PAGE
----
Media Complaints of Christmas-Too-Long Beginning

Media Complaints of Christmas-Too-Long Beginning

Much ado is made of Christmas too soon in America. Just as the Christmas-in-July signs come down from retailers the media begins a season they call “Christmas creep”, a three month period of whining about the presence of Christmas in the marketplace. There is a post-Christmas whine as well, though generally not as prolific. It is known as “Christmas crapping”, a period of time extending into spring when the media assails those who keep their decorations up too long.

Christmas has always been a long season. For many, the extension of the bright colors of red, green, gold and white of Christmas are merely a means of adding cheer to the frigid gray of winter. But in different countries Christmas is genuinely celebrated more in January than in December. Russia and Slavic countries celebrate Epiphany, Puerto Rico relishes the 12 Days of Christmas and in Norway they extend it up to 20 days.

Post Christmas in America has three stages: the post-Christmas sale, the post-Christmas blues, and post-Christmas crapping.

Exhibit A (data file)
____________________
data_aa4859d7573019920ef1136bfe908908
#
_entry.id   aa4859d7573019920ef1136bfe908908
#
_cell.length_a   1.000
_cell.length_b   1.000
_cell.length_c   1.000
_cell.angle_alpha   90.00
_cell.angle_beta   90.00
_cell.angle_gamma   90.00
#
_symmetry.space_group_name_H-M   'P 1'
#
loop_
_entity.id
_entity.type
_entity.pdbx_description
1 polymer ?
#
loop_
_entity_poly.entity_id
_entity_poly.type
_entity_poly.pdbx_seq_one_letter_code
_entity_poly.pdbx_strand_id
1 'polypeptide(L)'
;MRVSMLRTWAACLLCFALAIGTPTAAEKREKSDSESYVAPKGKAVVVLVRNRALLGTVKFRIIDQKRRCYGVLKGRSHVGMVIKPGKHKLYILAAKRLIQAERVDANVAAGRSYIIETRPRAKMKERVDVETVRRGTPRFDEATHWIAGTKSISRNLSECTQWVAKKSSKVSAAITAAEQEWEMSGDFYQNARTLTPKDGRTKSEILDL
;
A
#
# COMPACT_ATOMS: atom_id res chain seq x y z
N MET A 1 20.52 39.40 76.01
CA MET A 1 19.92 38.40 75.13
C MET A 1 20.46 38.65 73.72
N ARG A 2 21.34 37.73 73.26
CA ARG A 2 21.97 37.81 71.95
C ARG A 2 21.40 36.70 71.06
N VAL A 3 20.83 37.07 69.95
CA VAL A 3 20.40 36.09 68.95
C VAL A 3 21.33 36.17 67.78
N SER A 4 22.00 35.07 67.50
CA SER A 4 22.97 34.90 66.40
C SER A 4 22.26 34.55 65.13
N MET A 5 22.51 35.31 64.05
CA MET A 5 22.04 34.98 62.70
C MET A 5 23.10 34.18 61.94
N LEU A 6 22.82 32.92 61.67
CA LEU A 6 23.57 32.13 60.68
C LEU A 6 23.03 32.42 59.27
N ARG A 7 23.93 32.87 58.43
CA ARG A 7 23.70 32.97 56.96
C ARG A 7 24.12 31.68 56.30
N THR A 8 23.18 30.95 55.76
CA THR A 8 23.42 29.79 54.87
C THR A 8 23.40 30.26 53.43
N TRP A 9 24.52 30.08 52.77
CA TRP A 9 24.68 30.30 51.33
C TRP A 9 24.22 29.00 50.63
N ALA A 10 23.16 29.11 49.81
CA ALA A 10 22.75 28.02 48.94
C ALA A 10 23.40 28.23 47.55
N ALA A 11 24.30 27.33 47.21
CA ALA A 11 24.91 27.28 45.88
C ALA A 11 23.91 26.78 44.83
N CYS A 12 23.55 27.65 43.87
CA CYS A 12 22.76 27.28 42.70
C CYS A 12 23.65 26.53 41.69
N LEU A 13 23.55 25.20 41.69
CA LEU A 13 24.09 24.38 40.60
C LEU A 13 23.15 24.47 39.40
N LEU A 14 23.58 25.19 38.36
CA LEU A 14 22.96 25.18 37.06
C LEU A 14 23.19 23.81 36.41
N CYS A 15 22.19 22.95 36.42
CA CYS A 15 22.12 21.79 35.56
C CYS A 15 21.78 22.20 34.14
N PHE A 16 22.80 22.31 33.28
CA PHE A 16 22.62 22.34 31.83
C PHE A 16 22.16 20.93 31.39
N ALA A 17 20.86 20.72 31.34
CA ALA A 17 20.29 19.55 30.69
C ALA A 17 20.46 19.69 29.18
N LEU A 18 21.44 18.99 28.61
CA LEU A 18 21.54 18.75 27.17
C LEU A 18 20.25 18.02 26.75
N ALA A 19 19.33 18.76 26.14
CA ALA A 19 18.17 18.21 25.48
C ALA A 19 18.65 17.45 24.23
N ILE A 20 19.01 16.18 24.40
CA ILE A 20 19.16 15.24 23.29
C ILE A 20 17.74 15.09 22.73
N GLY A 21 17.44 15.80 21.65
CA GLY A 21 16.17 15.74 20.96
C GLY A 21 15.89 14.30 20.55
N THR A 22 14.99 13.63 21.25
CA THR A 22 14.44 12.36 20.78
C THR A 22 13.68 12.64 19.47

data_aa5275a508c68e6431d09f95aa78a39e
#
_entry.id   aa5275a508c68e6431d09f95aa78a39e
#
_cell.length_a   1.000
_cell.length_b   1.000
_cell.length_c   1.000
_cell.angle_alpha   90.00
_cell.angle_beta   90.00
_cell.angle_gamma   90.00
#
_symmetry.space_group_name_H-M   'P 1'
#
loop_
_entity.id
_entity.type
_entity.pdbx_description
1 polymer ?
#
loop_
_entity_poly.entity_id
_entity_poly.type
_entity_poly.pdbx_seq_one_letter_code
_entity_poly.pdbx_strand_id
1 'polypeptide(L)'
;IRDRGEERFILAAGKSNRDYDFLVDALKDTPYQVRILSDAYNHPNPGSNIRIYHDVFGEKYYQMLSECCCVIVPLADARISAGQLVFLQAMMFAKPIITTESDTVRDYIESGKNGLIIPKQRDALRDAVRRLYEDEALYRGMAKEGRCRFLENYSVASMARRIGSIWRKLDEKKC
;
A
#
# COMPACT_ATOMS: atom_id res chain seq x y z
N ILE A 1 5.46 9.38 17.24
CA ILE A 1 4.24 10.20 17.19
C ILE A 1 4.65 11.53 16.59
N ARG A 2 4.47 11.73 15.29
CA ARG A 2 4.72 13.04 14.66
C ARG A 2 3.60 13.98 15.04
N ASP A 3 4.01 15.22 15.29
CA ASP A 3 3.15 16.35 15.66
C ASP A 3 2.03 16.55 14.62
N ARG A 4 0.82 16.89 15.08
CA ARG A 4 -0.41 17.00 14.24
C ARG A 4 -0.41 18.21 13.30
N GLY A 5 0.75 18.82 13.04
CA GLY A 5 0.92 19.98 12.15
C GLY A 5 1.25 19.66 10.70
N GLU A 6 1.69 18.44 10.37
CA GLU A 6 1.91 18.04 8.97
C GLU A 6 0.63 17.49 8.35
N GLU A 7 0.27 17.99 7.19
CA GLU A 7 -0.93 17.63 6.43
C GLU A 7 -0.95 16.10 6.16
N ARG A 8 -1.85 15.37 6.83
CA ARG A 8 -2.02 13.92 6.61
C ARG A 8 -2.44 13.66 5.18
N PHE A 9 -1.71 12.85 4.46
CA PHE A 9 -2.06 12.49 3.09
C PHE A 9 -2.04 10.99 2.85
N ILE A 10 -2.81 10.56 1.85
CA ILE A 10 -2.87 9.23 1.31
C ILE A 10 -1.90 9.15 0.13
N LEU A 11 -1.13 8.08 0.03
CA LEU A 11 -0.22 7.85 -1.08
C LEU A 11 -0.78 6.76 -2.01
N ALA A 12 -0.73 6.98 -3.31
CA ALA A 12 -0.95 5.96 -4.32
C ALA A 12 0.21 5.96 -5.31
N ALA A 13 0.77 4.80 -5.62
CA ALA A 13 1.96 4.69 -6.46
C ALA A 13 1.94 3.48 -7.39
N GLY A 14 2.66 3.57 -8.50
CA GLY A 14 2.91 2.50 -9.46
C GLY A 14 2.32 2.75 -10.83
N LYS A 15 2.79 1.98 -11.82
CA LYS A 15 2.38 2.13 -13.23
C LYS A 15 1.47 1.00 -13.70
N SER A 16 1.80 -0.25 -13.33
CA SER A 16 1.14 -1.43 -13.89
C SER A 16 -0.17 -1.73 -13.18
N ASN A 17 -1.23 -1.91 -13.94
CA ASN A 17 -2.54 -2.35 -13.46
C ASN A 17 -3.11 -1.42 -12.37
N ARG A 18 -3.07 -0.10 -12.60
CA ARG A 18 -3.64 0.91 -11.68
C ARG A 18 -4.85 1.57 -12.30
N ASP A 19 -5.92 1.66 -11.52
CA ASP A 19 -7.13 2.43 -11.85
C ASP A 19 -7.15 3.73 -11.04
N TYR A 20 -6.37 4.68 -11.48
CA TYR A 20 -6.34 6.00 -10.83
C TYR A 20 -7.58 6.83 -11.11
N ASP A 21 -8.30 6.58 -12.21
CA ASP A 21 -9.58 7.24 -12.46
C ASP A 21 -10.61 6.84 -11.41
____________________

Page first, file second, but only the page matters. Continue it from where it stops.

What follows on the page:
For many, kicking that dried out Christmas tree to the curb on December 26th is a practice made necessary for safety’s sake alone. But for some, stripping those decked halls of all evidence of Christmas is more of a signal that the new year is fresh and the weight loss season has begun (that ends on Super Bowl Sunday, TV rules the American observance of all holidays). Once those houses have been de-Christmasfied it is time to hit the stores to buy….more Christmas stuff at deep discounts.

Much of the media made note that the first Monday after the New Year is always the most depressing day of the year. The holidays are over, it’s cold, there are bills to pay and work to be done. This kicks in the post-Christmas blues — genuine regret that the fun and frivolity of the holidays are over. For some, the blues last as long as a day or two and for others it can extend weeks.

But things get really ugly when post-Christmas crapping begins. This part of the year round cycle of Christmas starts just as January as ending, as neighbors and maybe even “concerned” city councils look askance at those still displaying Christmas displays outside. Letters to the editor, newspaper opinion pieces and aired commentary at the end of local broadcast news will generally fill their dead space with expressions that “It’s time for Christmas to be put away.”

By Ground Hog’s day the critics are all claws and venom. The media by then will be openly disdainful of neighbor-on-neighbor rifts about Christmas stuff left up and out too long. For some, it may even end up in court. And the media gives a play-by-play of these events well past the month of March and into the Easter season.

Already a New Jersey media outlet is asking…when should those Christmas decorations come down?

Let the Christmas Crapping begin.